bristlecone pine .The Great Basin Bristlecone Pines are not just the oldest things in California or even North America, they are the oldest living non-clonal organisms on our planet!

    They are gnarled, weather-beaten, and resilient. The oldest tree, as yet unnamed, is believed to be 5,070 years old now. This individual began life at about the same time humans began to develop the concept of writing. It was about 500 years old when the pyramids at Giza were built. This tree would have been about 3,000 years old when the English language began to evolve.

    Many of the individual trees that live in this forest are over 4,000 years old. The older ones are at least 1,000 years older than any other species on earth. They are about 2,000 years older than the nearby Giant Sequoia, which are the world’s biggest trees. No other non-clonal species has living individuals that have seen more time on this earth.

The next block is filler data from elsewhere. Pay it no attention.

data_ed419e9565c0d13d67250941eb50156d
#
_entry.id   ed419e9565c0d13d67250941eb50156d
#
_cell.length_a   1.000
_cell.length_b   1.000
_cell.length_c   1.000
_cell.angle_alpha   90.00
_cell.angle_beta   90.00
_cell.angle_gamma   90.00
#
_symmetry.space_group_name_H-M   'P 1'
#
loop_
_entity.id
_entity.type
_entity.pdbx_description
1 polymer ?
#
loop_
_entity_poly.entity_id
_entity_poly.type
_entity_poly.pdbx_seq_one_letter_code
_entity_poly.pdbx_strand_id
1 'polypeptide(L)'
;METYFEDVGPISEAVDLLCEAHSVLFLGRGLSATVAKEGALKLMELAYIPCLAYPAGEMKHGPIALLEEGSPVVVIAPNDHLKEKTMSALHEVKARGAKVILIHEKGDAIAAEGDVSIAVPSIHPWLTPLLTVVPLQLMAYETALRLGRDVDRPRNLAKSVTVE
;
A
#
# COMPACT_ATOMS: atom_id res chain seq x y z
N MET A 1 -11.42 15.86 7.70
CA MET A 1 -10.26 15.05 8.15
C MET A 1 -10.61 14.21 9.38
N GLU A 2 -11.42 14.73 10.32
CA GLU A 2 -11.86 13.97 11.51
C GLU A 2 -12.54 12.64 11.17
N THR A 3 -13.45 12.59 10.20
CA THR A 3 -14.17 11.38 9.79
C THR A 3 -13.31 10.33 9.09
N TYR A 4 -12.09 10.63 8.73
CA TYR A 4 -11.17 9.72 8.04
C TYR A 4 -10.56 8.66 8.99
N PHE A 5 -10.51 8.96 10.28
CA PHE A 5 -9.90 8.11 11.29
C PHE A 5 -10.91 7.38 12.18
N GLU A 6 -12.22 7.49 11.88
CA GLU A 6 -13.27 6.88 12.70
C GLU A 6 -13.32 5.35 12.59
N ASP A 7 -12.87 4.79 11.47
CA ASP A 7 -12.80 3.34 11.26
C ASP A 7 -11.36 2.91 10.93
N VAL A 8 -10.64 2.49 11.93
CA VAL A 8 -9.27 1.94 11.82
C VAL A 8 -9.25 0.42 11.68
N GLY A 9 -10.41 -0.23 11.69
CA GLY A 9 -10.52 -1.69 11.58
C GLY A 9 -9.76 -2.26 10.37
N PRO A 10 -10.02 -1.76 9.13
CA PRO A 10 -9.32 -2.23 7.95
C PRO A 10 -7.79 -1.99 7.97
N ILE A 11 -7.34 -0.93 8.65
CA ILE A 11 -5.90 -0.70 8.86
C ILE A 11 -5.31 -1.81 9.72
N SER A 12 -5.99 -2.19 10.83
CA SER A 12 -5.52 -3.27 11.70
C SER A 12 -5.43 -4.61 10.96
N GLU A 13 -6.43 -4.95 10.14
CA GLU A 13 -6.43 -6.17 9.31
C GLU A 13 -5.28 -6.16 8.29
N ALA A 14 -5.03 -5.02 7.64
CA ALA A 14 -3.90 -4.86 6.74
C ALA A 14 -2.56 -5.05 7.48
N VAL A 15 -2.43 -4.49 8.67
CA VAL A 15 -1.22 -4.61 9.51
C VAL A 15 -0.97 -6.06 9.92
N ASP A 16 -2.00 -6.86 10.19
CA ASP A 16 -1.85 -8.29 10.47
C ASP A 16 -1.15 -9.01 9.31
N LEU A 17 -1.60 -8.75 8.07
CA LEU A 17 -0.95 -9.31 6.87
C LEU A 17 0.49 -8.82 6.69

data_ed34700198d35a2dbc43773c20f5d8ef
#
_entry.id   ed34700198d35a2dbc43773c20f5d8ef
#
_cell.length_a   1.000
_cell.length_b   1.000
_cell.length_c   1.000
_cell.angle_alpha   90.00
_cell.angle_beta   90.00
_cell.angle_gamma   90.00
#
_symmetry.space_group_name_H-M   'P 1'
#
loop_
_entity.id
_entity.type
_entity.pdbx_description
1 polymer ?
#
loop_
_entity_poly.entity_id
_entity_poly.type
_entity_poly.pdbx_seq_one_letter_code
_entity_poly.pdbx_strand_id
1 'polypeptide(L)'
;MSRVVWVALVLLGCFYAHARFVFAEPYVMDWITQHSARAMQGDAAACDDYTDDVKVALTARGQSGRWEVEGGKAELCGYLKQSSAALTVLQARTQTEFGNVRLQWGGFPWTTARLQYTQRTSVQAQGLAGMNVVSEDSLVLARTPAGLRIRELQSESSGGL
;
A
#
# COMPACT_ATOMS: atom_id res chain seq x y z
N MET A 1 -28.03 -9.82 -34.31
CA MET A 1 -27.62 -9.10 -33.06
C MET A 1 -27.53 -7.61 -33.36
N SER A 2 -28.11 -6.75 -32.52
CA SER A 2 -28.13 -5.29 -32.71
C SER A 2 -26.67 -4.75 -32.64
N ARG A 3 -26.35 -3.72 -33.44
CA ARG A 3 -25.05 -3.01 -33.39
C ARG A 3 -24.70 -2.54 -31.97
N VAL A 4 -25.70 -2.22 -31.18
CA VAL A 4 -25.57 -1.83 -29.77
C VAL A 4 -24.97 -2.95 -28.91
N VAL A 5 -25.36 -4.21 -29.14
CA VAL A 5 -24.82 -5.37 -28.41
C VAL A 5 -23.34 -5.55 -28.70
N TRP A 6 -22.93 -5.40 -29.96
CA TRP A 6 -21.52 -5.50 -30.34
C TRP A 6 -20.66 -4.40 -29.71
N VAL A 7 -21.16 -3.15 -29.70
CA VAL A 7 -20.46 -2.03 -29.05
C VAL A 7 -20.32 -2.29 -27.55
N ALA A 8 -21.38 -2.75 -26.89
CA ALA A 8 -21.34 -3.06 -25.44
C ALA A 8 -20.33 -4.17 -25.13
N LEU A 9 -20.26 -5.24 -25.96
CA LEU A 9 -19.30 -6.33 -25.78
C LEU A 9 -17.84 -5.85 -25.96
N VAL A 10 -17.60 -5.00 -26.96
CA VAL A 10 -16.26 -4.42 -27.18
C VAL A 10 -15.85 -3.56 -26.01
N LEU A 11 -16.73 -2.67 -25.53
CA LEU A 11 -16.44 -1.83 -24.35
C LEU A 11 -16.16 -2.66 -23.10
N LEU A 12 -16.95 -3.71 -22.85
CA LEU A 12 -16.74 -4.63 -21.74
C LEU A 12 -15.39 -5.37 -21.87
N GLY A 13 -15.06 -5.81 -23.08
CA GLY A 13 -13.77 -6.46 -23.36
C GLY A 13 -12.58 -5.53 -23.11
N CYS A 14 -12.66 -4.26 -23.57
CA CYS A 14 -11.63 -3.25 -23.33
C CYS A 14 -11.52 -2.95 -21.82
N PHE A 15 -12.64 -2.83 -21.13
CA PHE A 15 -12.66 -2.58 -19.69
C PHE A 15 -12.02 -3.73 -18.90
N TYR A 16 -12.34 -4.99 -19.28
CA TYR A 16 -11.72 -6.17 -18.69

Ancient Bristlecone Pine Forest from Bishop Visitor

    See also Arbor Day


    A portmanteau of “bro” culture and Ásatrú, Brosatru is boisterous and chauvinistic Heathenry. It’s about being loud, aggressive, argumentative, bellicose, and viewing Heathenry as being for strong warrior types. Brosatru looks down at those who don’t fit that mold, sadly including women regardless of their own identification as warriors. To them, women are supporting figures who should remain quiet rather than equals who deserve respect. There’s a reason why more inclusive Heathens use the insult of “Brosatru” when talking about how some male Heathens act like Heathenry is a “boys’ club” more for men than for women.